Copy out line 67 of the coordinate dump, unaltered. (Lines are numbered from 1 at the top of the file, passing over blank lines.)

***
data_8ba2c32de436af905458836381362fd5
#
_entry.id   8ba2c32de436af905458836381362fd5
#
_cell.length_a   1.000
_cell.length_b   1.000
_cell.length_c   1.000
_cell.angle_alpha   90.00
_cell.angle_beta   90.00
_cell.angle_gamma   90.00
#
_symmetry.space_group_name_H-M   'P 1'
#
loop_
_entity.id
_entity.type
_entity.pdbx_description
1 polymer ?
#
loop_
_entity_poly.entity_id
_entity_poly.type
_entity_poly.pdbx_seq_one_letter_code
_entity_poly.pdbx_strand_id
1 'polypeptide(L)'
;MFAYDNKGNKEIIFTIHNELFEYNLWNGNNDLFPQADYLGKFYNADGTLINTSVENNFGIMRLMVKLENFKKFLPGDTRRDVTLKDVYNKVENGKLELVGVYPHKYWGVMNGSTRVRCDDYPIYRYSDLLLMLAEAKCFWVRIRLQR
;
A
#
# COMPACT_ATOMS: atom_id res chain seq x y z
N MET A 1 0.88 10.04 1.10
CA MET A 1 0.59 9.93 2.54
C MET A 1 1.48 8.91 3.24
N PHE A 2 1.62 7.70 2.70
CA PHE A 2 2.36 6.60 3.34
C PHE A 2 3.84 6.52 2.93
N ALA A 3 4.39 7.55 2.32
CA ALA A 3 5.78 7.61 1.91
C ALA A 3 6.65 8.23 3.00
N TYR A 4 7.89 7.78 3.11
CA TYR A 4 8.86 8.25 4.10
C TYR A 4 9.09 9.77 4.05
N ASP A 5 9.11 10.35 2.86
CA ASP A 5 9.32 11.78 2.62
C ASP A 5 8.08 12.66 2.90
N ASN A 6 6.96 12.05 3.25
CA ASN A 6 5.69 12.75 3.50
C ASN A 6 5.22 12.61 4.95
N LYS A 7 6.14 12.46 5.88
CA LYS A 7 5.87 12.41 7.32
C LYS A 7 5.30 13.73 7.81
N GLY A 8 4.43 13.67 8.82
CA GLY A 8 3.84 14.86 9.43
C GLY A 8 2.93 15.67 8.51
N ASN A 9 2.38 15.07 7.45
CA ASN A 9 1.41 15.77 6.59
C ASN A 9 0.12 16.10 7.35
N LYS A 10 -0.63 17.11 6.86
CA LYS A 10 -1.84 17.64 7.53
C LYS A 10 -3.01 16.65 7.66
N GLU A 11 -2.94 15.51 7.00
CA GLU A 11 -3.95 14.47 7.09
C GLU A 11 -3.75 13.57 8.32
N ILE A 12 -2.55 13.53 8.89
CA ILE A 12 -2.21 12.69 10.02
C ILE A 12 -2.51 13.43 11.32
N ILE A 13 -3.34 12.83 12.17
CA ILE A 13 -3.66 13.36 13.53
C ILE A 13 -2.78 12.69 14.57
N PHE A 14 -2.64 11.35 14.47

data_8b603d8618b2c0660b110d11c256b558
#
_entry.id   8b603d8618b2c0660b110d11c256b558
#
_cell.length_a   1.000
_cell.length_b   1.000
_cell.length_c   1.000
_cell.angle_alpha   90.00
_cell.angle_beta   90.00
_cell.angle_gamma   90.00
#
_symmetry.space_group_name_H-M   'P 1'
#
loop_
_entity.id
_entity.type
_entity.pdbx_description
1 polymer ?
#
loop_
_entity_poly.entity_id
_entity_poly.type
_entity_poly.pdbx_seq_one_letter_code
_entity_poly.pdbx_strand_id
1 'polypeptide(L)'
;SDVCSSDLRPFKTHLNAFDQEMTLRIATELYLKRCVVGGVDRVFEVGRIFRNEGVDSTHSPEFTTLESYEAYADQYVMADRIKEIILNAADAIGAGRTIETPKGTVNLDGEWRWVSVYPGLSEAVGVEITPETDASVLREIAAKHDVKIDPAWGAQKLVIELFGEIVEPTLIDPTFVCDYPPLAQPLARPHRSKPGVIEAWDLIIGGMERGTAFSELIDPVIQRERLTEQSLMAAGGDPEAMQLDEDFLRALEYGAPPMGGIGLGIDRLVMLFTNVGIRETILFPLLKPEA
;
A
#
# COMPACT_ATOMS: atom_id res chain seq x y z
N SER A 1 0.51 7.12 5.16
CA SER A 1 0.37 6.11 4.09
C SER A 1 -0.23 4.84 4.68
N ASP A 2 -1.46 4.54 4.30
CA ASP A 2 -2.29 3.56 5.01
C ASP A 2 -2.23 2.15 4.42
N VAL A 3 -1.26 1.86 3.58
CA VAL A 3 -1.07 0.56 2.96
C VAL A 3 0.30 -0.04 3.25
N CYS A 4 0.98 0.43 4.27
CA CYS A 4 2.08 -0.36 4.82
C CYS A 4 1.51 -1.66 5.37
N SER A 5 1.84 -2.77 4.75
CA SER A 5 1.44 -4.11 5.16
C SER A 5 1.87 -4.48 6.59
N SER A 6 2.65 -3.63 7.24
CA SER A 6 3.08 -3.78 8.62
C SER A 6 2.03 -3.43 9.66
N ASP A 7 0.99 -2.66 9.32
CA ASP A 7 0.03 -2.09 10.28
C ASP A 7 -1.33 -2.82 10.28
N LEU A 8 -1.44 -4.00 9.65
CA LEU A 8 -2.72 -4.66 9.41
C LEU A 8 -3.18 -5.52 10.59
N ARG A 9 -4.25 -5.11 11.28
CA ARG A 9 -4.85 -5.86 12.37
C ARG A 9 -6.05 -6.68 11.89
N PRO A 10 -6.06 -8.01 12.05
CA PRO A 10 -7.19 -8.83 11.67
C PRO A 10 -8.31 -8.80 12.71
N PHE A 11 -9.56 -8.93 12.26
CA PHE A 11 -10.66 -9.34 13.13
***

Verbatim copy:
N ILE A 13 -3.34 12.83 12.17